Solar energy is coming to town, and it may be available to customers of Brainerd Public Utilities as early as next year.

Through a partnership with American Electric Power and the Brainerd Lakes Regional Airport, BPU is on track to build a roughly 40-acre, 5 megawatt solar array at the airport. The development would generate about 10 million kilowatt hours of solar energy a year. Add that to the hydro plant BPU owns along the Mississippi River, and roughly 15-20% of its power will be renewable.

“BPU’s been looking for a bigger project because one of our goals was to try to do a project that customers could invest in or be a part of,” Todd Wicklund, BPU secretary and finance director, said during an interview.

Consumers who want to generate their own renewable energy — like solar energy — may save money on their electrical bill down the road, but can be faced with exorbitant upfront costs, with residential solar panel systems costing anywhere from $15,000 to $40,000 to install.

Through BPU’s solar project, customers who buy in will pay a little extra on their bill each month to power their homes with renewable energy.

“This way, you’re not going to save any money on your power bill, but you’re being green and doing the right thing,” BPU Superintendent Scott Magnuson said.

The solar array is set to be constructed on a plot of land northwest of the runway at the airport, which Wicklund and Magnuson said they found to be one of very few viable pieces of land in the city for solar panels, as it does not have any trees. Building the solar field on BPU property, they said, would mean having to cut down trees, which they didn’t want to do.

Upon learning of the project, Airport Director Steve Wright was more than willing to participate.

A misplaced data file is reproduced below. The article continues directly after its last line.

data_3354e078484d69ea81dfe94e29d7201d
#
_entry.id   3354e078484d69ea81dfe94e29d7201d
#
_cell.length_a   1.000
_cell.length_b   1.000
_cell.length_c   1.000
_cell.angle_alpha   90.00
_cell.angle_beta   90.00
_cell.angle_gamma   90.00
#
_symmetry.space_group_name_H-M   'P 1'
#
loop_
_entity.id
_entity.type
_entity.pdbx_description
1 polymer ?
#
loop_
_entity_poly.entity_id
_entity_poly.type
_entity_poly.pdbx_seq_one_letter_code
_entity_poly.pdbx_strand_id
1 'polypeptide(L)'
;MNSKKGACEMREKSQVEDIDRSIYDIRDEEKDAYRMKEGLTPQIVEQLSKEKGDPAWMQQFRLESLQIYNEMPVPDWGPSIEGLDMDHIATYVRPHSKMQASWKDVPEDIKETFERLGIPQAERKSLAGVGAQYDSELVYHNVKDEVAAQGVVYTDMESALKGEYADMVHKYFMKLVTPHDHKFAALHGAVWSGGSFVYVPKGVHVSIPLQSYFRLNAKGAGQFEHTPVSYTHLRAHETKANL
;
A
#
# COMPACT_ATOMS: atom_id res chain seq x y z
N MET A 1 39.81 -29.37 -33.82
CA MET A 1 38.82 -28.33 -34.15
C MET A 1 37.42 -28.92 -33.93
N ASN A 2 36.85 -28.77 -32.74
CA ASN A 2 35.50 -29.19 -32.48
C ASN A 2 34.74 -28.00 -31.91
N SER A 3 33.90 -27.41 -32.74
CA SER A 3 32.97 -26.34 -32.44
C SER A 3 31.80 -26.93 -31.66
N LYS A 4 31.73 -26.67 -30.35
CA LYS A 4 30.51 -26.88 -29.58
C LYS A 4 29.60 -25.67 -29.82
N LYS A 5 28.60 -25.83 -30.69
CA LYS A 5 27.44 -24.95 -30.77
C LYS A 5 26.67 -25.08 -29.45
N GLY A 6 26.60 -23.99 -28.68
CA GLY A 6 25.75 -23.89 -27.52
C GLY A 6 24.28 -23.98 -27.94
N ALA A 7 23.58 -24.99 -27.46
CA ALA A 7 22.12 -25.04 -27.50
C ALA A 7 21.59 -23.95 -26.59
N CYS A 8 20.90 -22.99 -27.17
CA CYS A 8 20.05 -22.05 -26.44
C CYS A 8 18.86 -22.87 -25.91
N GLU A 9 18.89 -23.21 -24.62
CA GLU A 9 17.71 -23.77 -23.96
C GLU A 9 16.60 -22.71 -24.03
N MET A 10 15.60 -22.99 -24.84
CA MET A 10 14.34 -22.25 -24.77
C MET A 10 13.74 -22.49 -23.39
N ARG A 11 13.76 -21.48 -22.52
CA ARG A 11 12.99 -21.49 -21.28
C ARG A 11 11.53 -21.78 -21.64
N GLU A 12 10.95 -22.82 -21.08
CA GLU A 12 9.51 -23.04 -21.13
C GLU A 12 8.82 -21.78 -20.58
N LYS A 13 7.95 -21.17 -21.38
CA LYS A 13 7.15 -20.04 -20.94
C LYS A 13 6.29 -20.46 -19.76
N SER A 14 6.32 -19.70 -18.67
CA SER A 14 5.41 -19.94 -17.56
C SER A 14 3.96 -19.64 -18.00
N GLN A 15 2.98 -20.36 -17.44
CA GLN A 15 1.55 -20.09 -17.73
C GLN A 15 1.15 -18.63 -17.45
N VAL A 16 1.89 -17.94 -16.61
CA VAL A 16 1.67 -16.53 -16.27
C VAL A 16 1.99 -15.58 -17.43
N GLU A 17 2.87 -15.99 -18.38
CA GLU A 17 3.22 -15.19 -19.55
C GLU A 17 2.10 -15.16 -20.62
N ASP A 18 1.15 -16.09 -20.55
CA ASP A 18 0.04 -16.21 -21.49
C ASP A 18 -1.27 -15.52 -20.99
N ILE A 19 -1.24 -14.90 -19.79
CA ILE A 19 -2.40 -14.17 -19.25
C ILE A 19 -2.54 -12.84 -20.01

“From our perspective we feel like just having this site available, it does help generate some renewable energy within our region,” Wright said. “We can contribute to that as far as the space goes. So it’s achieving the sustainable goals of airports, as well as our community.”

Brainerd Solar LLC, a subsidiary of American Electric Power, will build and own the 16,000-18,000 panel solar array but sell the energy generated to BPU for its use. Customers will then have the option to buy in, though the cost has yet to be determined.

Wicklund said there are two ways to charge for the solar energy. One is to charge a specific rate — like a penny or two per kilowatt hour, for example. The average BPU customer, Wicklund said, uses about 7,000 kilowatt hours a month.

The other method is to charge a lump sum based on how much renewable energy a consumer wants. If a customer wants 50% of their energy to be solar, they would pay a fixed rate of maybe $2 or $3 a month, for example, on top of their regular electric bill.

With the project still in the early stages, Wicklund and Magnuson have not yet decided which pricing method they will use.

“What we’re trying to do is encourage our customers here to help participate in this program,” Wicklund said. “If they want renewable, here’s a very good way to do it, and for a low cost and simple. We don’t want to make it complex.”

Customers would likely not have to pay for a subscription either, but would be able to opt in or out on a month-to-month basis.

If participation exceeds the power produced, the companies can add on to the solar field, with about 60-65 acres available at the airport for development.

With American Electric Power incurring all construction costs for the project, the company will benefit from federal solar investment tax credits, which are incentives given to businesses and residents for generating renewable energy.

In 2019, the incentive was 30%, meaning the company would get a 30% reduction in its overall corporate tax bill, Wicklund said, in the first year after the solar array is built. Though the rate dropped to 26% in 2020, because the power agreements between BPU and American Electric Power were drawn up in 2019, Wicklund said the company will likely try to get the 30% rate.